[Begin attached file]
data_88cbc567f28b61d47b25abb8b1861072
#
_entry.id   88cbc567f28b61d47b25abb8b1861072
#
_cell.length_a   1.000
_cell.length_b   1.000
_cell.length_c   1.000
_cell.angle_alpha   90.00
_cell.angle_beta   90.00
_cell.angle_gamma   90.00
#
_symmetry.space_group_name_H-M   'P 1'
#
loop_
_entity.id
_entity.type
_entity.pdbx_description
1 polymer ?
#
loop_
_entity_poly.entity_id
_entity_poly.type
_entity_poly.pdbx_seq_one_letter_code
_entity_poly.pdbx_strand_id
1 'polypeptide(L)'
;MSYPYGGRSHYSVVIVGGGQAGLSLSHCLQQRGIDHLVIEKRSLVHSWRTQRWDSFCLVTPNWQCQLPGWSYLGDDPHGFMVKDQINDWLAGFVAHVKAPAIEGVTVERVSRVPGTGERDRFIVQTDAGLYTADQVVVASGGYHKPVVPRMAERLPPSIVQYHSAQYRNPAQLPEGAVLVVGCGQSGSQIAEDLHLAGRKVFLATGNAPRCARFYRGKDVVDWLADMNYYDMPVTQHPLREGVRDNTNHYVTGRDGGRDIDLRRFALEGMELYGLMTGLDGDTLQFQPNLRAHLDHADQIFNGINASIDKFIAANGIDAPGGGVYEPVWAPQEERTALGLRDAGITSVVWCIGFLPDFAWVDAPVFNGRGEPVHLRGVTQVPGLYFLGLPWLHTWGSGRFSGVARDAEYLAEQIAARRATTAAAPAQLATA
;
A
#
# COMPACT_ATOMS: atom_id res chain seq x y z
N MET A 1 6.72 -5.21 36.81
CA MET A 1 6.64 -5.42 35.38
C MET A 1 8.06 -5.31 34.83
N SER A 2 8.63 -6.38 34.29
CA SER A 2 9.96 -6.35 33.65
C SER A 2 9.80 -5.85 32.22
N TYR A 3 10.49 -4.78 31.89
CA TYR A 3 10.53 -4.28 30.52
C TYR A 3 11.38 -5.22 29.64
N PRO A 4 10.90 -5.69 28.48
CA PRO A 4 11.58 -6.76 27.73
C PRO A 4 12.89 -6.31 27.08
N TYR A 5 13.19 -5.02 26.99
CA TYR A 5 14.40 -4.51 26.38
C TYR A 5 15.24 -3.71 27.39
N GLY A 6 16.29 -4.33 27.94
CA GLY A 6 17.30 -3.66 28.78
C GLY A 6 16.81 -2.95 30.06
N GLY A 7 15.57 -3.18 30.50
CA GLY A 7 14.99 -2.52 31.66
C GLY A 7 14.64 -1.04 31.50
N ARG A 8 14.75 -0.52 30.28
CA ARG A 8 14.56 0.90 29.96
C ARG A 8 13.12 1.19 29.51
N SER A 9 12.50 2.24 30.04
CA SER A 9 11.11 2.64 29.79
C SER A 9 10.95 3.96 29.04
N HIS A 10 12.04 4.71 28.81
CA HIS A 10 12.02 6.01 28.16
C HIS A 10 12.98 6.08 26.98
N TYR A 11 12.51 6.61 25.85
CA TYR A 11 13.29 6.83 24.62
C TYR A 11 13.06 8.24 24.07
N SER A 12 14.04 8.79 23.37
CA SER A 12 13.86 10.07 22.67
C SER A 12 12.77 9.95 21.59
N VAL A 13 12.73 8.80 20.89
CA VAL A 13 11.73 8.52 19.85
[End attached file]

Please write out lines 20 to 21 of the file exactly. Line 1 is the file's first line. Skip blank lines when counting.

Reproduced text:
loop_
_entity_poly.entity_id